Link to Pubmed [PMID] – 2938968
Eur. J. Immunol. 1986 Apr;16(4):355-61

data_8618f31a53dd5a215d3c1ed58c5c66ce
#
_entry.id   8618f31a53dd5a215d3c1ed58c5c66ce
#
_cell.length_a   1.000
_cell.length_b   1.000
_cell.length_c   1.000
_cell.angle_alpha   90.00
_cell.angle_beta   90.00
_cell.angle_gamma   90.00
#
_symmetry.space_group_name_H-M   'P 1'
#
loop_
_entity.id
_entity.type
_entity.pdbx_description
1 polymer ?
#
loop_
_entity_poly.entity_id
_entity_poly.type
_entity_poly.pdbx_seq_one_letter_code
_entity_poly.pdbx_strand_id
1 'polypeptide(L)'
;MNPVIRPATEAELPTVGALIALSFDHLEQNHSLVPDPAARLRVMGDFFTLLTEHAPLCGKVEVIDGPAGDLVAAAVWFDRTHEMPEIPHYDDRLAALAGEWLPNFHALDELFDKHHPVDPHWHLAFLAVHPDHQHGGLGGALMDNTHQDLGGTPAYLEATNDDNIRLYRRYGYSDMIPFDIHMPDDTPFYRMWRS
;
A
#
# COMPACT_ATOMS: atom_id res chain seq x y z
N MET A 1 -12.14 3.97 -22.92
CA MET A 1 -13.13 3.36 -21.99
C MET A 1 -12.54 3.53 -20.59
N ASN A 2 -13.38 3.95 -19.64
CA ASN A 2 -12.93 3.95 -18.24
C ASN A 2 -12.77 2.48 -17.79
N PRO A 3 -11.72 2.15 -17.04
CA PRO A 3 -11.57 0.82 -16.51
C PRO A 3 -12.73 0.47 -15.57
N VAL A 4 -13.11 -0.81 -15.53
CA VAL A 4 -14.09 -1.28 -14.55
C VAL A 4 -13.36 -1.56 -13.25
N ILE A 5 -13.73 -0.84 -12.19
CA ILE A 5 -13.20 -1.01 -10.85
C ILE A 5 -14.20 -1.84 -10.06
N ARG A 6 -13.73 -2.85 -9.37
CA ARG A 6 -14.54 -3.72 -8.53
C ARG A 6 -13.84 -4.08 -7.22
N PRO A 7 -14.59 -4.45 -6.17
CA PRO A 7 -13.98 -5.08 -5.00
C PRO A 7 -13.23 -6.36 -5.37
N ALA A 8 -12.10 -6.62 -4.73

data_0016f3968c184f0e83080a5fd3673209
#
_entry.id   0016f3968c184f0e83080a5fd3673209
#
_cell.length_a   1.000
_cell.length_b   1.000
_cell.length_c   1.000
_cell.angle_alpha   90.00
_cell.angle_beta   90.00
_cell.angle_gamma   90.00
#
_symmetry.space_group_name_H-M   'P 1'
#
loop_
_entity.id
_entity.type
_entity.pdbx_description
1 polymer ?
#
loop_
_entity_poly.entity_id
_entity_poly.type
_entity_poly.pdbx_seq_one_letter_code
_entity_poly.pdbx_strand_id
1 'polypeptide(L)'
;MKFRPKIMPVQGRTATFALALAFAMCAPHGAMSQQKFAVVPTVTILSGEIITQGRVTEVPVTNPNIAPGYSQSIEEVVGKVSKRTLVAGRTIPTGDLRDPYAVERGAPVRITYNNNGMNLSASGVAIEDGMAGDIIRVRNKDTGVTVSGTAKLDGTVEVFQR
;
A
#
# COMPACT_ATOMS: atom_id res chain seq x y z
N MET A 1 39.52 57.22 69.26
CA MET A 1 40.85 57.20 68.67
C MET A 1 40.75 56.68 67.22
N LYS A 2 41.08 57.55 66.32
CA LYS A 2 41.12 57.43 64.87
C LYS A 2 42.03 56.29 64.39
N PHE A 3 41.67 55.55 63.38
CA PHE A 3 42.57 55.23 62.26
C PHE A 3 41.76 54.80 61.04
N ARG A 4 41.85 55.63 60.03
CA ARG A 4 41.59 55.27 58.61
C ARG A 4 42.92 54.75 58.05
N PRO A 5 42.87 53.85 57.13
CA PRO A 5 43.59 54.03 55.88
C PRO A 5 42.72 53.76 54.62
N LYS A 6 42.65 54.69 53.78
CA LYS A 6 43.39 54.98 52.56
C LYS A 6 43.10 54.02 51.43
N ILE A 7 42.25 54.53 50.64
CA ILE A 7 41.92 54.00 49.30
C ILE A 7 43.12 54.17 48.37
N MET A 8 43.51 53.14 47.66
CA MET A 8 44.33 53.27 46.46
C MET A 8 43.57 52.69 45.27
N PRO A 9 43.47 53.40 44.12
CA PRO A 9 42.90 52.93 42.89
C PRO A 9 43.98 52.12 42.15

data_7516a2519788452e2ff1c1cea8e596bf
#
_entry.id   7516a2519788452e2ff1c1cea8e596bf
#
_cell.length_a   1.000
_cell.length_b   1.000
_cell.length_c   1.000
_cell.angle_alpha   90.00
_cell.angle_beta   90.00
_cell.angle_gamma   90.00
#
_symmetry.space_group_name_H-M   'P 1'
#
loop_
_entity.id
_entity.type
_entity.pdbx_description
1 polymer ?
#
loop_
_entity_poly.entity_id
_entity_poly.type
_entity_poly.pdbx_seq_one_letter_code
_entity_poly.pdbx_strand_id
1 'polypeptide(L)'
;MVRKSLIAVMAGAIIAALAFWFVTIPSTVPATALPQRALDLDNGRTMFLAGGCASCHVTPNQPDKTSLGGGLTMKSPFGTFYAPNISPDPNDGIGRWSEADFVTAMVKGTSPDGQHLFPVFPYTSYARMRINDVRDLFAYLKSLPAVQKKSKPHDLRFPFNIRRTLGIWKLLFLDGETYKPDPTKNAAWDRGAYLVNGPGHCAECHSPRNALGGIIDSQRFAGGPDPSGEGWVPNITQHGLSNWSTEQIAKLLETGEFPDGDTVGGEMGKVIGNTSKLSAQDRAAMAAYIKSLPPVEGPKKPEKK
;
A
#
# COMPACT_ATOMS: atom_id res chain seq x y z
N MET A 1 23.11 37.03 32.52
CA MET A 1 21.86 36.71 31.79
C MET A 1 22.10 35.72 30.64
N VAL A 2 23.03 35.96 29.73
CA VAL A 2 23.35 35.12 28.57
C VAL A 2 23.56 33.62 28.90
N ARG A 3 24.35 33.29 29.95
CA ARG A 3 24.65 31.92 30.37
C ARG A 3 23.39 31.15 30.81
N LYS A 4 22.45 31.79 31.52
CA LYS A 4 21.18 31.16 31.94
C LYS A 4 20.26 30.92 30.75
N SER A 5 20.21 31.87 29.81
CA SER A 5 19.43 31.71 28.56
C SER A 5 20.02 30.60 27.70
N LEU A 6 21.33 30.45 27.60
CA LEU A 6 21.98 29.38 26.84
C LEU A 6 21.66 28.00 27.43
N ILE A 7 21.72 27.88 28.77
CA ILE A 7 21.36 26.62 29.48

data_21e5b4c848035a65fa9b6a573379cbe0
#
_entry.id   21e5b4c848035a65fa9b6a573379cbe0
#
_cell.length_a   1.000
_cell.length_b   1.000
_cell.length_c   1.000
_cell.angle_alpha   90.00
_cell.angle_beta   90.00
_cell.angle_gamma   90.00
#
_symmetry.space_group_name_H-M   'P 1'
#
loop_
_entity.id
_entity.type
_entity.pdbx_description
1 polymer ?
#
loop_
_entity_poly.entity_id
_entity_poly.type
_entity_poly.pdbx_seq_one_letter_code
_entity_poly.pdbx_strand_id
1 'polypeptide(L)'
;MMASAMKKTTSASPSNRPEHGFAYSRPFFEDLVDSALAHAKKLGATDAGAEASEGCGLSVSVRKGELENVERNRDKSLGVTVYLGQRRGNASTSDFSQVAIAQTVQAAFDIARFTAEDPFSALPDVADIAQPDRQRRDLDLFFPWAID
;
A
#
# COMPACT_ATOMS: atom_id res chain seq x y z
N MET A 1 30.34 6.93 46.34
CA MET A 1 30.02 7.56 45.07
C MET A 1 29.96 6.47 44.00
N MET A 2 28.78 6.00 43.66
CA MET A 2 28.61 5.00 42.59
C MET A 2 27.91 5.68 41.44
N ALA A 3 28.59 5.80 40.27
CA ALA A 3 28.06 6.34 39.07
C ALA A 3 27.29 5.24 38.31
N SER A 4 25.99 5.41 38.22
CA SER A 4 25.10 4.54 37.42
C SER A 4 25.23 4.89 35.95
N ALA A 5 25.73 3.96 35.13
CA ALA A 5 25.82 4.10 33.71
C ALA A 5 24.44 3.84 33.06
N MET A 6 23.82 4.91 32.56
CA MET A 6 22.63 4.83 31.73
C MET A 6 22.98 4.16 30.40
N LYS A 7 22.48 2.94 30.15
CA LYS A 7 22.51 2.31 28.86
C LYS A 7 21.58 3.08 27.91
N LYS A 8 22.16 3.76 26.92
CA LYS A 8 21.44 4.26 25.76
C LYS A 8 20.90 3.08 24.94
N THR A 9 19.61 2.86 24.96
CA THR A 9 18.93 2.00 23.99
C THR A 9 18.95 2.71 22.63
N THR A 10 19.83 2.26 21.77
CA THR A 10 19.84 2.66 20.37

The functional effects of anti-Ig antibodies have been investigated, using an experimental system where B cell activation is brought about by direct and specific interactions with T helper (Th) cells without participation of surface Ig receptors on the responding B cell. We have used Th cell lines and clones directed to class II major histocompatibility complex antigens of the responding B cells, and titrated into cooperative cultures either purified rabbit anti-mouse mu, or monoclonal mouse anti-delta antibodies. Both types of antibodies greatly enhanced B lymphocyte responses to suboptimal concentrations of functionally efficient Th cells, while they had no effect in cultures containing optimal Th:B cell ratios. In contrast, helper activity by low efficiency Th was, at all Th:B cell ratios, enhanced by appropriate concentrations of anti-Ig antibodies. Anti-Ig effects were exclusively observed when B cells were the targets for “cognate” recognition by Th cells. We conclude that ligand binding to surface Ig receptors on resting B cells fails, in our experimental conditions, to overcome “linked” collaboration, but it greatly facilitates productive Th-B cell interactions. Whatever the mechanisms underlying this facilitation, the observations imply roles of surface Ig in Th-dependent B lymphocyte activation other than either passive “focusing” of antigen or activation into reactivity to soluble, unspecific factors.